The bright side of total failure

I used to be a timeshare salesman.

This was a long time ago, and I’m proud to say that I wasn’t very good at it. I am good at getting on with people and making them trust me, but I am not so good at turning that into cash through manipulation.

This is one of my favourite things about me, but it wasn’t one of the timeshare manager’s favourite things about me.

I got fired.

I didn’t care.  I was only 25 and was enjoying have an unconventional life that involved living in the sun (a novelty for someone from Yorkshire), and so being fired from a job I didn’t want had no downside at that point in my life.

I now know that there were three problems with my employment:

  1. Our values did not match
  2. I don’t associate money with work
  3. I am not motivated by people shouting at me


Continue reading “The bright side of total failure”

The (overdue) death of the (unreformed) alpha

Overly masculine leadership styles are under siege like never before these days. Yesterday’s hard driving, high achiever with a sense of urgency and a ruthless streak has just two options – change or take cover.

(Mitch McCrimmon in How to Tame the Alpha Male Leader)

OK, I may not be the best barometer on this one, but I reckon there are few things more annoying in the workplace than other people trying to dominate and control.

It drives me nuts.

I don’t like being told what to do at the best of times, but least of all by an egomaniac enthralled with the cult of their own personality.

I am talking about the workplace alpha: an individual who needs to dominate and control other people at work.

That’s my definition, not the official one.

Continue reading “The (overdue) death of the (unreformed) alpha”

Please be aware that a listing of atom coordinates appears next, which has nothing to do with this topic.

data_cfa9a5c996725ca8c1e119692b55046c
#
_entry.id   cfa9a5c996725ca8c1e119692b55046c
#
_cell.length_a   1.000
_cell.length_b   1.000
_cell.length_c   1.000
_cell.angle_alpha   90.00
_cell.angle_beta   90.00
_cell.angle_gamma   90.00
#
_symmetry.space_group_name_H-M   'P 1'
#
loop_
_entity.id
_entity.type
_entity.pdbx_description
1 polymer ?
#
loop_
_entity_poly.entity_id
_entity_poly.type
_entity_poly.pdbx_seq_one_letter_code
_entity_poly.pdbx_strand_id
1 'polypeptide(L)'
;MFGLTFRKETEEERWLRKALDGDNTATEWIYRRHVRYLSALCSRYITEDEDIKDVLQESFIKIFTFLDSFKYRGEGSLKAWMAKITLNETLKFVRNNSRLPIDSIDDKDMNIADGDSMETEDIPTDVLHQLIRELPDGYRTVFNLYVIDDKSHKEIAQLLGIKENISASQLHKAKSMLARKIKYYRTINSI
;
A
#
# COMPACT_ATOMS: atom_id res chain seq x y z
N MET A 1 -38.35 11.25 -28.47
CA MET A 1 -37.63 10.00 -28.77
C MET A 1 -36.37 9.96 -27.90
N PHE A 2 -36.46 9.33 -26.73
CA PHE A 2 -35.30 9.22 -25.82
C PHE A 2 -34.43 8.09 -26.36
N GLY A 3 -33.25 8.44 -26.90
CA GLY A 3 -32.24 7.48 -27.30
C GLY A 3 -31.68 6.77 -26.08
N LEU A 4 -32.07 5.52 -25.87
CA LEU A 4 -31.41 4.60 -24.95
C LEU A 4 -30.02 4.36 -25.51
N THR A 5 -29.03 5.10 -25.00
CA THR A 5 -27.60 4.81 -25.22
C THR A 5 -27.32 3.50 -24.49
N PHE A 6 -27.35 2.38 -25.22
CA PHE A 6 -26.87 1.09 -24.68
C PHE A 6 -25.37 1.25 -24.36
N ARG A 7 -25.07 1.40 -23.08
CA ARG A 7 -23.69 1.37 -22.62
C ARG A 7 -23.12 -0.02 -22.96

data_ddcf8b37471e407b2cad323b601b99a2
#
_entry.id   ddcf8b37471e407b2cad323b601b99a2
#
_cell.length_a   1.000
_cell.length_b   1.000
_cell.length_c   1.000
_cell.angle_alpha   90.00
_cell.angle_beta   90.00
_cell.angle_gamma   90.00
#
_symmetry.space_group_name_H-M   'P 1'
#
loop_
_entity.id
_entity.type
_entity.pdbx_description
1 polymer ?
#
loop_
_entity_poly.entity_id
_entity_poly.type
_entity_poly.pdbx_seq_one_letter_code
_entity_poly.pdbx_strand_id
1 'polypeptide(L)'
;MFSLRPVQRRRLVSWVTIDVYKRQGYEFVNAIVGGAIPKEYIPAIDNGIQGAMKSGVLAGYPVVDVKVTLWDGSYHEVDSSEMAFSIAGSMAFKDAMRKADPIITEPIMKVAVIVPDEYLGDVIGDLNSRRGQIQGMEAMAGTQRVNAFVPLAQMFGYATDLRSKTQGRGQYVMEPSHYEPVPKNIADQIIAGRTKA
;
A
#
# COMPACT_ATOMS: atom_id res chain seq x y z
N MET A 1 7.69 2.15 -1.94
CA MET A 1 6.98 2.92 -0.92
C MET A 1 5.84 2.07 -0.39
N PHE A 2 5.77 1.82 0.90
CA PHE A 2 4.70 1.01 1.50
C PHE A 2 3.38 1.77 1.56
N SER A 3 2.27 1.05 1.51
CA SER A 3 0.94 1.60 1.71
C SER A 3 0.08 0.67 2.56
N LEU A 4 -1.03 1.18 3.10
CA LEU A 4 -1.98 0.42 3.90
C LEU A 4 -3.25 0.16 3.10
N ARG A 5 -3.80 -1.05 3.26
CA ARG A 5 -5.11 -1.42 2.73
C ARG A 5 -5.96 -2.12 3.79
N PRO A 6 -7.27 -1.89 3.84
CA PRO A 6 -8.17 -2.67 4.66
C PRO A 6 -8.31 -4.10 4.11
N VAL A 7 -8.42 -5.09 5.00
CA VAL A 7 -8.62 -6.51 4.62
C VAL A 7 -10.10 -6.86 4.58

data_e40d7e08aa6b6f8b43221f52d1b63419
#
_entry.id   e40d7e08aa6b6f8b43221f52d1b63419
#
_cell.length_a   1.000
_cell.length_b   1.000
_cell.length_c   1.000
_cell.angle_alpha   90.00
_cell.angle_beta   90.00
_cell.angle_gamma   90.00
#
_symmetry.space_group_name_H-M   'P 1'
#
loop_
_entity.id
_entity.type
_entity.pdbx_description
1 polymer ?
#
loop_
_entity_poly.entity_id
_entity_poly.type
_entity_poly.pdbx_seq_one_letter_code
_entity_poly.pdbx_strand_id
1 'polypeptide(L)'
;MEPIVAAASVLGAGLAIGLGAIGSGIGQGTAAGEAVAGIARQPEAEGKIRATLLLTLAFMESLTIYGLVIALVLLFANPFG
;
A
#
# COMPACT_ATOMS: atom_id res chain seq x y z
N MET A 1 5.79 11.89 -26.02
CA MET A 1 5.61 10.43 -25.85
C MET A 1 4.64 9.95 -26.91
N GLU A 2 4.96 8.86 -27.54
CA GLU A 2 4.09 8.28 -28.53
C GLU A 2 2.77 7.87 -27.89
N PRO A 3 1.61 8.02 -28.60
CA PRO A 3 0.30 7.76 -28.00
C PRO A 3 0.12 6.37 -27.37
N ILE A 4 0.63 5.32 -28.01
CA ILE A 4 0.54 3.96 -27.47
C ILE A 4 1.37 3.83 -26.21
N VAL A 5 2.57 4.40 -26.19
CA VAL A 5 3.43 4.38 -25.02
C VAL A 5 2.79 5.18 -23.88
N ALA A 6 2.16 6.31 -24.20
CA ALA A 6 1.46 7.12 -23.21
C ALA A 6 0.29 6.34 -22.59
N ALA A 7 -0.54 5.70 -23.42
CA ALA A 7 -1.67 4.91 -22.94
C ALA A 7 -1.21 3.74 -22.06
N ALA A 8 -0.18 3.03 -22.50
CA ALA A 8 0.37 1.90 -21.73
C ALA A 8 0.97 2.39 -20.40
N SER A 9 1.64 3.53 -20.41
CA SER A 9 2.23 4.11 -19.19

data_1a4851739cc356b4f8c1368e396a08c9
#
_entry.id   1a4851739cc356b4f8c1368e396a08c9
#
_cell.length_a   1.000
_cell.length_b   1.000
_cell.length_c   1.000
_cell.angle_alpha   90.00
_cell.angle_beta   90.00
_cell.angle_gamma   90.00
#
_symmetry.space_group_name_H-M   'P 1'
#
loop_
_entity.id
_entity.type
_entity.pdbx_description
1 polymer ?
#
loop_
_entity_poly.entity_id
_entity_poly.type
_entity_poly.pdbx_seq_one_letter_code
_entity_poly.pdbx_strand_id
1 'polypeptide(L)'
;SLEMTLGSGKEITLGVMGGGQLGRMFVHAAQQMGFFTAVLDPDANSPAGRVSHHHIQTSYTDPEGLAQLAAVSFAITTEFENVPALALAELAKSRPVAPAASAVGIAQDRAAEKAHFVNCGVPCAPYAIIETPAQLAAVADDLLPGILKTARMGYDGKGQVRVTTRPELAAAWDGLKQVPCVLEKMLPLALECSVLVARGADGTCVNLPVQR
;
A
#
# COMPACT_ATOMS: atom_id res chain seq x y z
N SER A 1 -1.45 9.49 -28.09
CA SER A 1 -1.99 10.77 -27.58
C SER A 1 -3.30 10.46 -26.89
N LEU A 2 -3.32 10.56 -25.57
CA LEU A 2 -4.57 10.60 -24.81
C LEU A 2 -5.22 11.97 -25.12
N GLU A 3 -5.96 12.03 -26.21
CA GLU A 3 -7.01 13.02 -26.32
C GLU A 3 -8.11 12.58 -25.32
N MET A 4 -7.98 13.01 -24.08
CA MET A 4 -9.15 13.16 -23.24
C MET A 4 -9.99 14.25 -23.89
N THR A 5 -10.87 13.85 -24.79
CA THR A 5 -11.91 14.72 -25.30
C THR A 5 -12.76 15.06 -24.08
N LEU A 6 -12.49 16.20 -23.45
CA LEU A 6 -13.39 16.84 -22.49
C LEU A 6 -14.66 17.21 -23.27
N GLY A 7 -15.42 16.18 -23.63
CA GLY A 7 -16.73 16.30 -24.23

Worst training ever

That was the worst training experience I’ve ever had.

I don’t usually rant but I’ve just finished an elearning course on health and safety in the workplace and, in order to avoid further psychological damage, need to communicate my deep feelings of frustration and anger.

This was elearning only in the sense that it was on a computer, and thus electronic, not in the sense that any actual learning took place.

I was so bored that I tweeted my frustration throughout the later modules as a coping mechanism:

The danger that someone might actually learn something was avoided by some margin. The seven lengthy modules of unnecessarily detailed information put the mockers on any chance of any useful information finding its way into my head.

Picking any useful stuff from the superfluous fluff would take the work of a forensic specialist. This detail on the fire extinguisher maintenance schedule for example:

From the date of last revision of the fire extinguisher (3 times), revise the equipment according to ITC-MIE-AP.5 rules of maintenance of Pressurized Fire Extinguishers (BOE No149 of 23 June 1982)

Am I likely to remember this? Do I need to remember this? Do I even need to know it? Do I even understand it?

No to all of those.

So why include it?

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